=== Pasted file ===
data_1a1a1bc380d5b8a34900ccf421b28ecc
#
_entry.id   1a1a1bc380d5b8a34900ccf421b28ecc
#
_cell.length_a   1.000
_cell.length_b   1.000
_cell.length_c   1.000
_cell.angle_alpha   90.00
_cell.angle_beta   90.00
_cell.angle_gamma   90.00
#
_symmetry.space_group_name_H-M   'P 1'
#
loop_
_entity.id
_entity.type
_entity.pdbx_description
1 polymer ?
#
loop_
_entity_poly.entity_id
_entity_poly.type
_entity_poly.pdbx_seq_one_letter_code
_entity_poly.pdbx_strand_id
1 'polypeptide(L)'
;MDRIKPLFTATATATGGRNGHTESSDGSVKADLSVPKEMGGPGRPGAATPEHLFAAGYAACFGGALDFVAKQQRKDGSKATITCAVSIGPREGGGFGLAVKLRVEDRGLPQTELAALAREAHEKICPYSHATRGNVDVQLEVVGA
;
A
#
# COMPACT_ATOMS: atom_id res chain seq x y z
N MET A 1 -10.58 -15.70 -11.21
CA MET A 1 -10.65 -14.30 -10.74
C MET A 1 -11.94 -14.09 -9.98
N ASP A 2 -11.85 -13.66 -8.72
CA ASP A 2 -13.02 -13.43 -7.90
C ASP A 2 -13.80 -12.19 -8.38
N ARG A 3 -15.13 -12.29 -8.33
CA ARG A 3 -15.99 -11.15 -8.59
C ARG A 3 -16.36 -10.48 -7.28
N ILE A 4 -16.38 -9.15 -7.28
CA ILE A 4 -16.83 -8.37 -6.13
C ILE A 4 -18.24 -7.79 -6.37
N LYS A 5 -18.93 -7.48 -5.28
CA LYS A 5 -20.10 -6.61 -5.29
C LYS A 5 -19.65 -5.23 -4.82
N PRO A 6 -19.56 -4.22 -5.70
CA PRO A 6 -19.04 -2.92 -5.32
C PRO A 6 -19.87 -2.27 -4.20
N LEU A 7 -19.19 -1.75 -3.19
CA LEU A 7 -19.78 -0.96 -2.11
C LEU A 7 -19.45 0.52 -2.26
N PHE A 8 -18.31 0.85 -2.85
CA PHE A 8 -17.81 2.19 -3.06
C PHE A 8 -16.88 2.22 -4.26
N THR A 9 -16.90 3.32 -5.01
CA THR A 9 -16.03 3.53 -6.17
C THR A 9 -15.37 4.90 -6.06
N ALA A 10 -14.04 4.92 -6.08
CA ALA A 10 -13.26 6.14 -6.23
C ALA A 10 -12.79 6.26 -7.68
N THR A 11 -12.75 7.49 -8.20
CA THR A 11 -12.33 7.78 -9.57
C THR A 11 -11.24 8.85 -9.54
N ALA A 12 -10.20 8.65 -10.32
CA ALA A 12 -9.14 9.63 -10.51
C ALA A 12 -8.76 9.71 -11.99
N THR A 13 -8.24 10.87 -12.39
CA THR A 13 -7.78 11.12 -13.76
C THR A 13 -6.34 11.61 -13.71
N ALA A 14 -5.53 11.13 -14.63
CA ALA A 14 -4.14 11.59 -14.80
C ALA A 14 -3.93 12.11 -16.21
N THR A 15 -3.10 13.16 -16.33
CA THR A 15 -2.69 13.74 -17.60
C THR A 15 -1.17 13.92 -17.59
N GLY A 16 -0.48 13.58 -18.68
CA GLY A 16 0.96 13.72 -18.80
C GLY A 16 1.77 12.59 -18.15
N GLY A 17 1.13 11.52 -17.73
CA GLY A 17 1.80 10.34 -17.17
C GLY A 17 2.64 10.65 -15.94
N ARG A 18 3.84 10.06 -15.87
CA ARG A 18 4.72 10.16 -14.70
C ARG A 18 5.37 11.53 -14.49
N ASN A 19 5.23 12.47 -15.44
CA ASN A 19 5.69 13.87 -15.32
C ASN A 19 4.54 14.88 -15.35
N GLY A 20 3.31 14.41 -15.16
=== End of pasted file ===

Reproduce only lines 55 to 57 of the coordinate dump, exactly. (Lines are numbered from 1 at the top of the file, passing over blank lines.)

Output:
N THR A 9 -16.90 3.32 -5.01
CA THR A 9 -16.03 3.53 -6.17
C THR A 9 -15.37 4.90 -6.06